EURUSD, S&P 500, VIX and Liquidity Talking Points:
- The Market Perspective: EURUSD Bearish Below 1.0550
- We are moving into the final week of the trading year with heavy seasonal expectations baked into conditions. Most assets have made efforts to normalize or break tight technical patterns
- The exception to the de-escalation heading into holiday conditions is the EURUSD which is highly provocative in its smallest 5-day range since November 2021
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We are moving into the final trading week of the year and many market participants have already turned off their computers until the clock rolls over to 2023. Though we experienced some unseasonable volatility and directional skew from the major markets through December and up to the 51st week of the year, the natural curb on participation through this final week of trade carries far greater weight. That is not to suggest a sense of bearing for risk-sensitive assets, but rather a reflection of the significantly downgraded tempo potential for the markets regardless of the compass bearing they chose. In this environment, narrow chop is the steady state and breaks are very reticent to move into trends. If we were to experience an outlier event, it would most likely have to develop from the equivalent of a ‘grey swan’ or greater (a significant and global financial disruption that was considered a possible threat but not in the immediate future).
That is the backdrop of the market that we are dealing with and this is how I’m going to approach my evaluation of EURUSD. The most liquid currency pair in the world, the benchmark has found its way into a congestion that can readily be describe as ‘extreme’. The five-day historical range (as a percentage of spot) is the smallest it has generated since November of last year. Quiet is to be expected through this period, but this is on the extreme end of the spectrum despite the calendar. Activity levels are typically ‘mean reverting’ meaning they usually move to something of a norm. If there is a break of the 1.0660 to 1.0580 range, it would not likely unfold with significant follow through. The 10-day rolling ATR (realized volatility) is significantly chastened by market conditions and there isn’t much in the way of high-profile US or European event risk ahead. I will watch for a break, but I would be very skeptical about how far we could move from there.
Chart of the EURUSD with 20 and 100-Day SMAs, 5-Day Historical Range (Daily)
Chart Created on Tradingview Platform
As far as scheduled fundamental event risk through the end of 2022, this past Friday’s PCE deflator was perhaps the last significant release. The Fed’s preferred inflation reading slowed from a 6.1 to 5.5 headline pace while the core reading matched expectations in a step down from 5.0 to 4.7 percent. Both are still far higher than the Fed’s target rate, but the pace of slowing mirrors that of the market’s preferred CPI reading – which prompted significant speculative charge for the S&P 500 in November and this month (at least initially). However, the market generally pays closer attention to the CPI reading and the severe lack of liquidity in the final session of Friday trade was naturally a severe curb for response. For scheduled event risk over the coming week, the weight of the US calendar will be around inventory, house inflation and pending home sales released around mid-week. Japan will be another region with fundamental heft, leveraged by the recent BOJ surprise, with BOJ summary of opinions along with a string of monthly reports (Housing starts, industrial production, unemployment and retail sales).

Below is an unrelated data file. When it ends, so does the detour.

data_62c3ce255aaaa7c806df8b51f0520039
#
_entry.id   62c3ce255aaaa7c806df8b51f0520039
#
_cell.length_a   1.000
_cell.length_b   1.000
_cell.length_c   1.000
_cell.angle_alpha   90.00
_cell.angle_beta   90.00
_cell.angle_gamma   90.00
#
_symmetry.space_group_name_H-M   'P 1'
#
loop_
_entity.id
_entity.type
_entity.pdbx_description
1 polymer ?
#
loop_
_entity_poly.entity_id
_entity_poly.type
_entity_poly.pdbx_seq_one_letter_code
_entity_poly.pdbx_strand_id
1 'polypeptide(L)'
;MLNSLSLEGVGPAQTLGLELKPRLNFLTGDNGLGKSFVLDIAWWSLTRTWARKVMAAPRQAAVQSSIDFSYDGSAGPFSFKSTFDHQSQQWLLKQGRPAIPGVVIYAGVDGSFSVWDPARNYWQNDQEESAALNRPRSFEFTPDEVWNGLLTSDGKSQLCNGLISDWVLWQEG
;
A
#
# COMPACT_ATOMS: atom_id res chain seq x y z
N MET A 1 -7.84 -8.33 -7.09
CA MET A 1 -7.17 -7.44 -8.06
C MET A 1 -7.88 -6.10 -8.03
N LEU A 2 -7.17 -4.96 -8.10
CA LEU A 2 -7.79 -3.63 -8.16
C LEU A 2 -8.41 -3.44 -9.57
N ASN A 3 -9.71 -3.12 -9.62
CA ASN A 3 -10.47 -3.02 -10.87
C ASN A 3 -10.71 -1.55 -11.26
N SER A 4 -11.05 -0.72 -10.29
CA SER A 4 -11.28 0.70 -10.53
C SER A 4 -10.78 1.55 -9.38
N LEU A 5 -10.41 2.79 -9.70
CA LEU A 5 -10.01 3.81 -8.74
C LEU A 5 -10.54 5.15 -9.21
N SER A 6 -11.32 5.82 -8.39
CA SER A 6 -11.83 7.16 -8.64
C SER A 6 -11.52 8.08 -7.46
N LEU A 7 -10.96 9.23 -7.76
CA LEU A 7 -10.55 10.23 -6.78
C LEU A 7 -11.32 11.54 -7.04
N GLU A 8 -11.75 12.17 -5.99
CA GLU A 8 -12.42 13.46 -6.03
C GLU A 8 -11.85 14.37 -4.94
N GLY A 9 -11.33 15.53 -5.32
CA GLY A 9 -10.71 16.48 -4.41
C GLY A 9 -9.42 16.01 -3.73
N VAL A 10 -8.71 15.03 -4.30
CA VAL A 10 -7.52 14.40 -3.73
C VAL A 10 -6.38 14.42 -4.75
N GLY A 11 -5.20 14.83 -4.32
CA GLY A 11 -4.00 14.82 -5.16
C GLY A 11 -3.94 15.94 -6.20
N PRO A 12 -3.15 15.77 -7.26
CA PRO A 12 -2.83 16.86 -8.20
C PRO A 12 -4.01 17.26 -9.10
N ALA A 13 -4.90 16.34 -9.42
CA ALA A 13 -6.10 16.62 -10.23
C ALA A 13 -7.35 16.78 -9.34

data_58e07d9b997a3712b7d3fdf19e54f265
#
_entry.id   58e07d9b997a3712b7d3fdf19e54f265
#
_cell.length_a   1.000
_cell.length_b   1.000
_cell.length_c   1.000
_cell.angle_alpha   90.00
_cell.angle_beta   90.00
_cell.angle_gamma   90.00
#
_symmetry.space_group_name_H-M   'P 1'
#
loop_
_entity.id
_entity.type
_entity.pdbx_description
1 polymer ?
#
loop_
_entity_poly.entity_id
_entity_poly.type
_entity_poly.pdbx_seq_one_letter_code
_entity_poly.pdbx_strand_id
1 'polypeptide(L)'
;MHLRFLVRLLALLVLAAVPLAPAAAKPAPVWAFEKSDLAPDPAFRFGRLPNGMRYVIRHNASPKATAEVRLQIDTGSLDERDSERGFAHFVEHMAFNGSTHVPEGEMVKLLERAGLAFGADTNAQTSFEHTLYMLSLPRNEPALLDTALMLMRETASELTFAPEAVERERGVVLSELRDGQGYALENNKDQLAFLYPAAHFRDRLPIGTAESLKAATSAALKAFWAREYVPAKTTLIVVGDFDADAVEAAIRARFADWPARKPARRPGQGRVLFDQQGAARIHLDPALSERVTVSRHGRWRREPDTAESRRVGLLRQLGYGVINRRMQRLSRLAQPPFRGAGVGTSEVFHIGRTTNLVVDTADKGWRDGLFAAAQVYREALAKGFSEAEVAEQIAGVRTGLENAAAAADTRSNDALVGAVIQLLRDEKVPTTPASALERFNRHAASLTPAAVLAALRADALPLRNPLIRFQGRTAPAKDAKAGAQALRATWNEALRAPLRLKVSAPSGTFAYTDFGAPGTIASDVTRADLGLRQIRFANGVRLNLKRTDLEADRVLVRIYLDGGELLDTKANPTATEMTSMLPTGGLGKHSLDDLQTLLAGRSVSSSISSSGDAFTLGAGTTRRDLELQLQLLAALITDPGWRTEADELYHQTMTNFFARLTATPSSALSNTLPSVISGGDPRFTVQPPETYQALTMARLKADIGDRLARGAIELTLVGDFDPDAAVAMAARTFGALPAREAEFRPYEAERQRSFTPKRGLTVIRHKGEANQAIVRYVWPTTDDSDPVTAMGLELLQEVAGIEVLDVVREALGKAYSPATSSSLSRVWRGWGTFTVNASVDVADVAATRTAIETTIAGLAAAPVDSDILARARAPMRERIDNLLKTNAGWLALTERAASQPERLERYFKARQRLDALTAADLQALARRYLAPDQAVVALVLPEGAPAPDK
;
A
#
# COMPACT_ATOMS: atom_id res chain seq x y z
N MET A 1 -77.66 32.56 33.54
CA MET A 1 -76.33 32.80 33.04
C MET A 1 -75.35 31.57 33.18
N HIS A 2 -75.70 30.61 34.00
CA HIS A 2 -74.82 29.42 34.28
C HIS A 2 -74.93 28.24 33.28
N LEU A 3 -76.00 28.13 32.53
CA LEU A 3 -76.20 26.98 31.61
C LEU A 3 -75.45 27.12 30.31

Top Macro Economic Event Risk Through Week’s End
Calendar Created by John Kicklighter
For general ‘risk trend’ development, the seasonal averages suggest that there is likely to be a substantial further drain in liquidity and volatility levels. Considering direction – where most traders focus – the historical average for the S&P 500 suggests that the final week (the 52nd) of the year results in a meaningful gain. In fact, it is the third largest of the second half of the year. However, the range of historical performance for this particular week through history is broad. Just to put it into perspective, this past week registered a modest loss when historically it has averaged a 0.3 percent gain. Direction is far less consistent than the volatility and certainly liquidity during the period.
Chart of S&P 500 Average Performance by Calendar Week Back to 1900 (Weekly)
Chart Created by John Kicklighter
Considering the general direction of the market is unpredictable while liquidity conditions are more reliably drained moving forward with a possible amplification of volatility, I will be watching the S&P 500 test the bounds of its past week’s range. There is meaningful resistance above in the 3,910-25 area blocked out by the 100-day SMA to the range of former lows in November and early December. Lower, we have 3,820-00 formed by a confluence of significant Fibonacci levels. We ended this past week in the middle of this range, but liquidity-amplified volatility could see potentially multiple swings to the borders of this band.
Chart of the S&P 500 Emini Futures with Volume, VIX and 20-Day ATR (Daily)
Chart Created on Tradingview Platform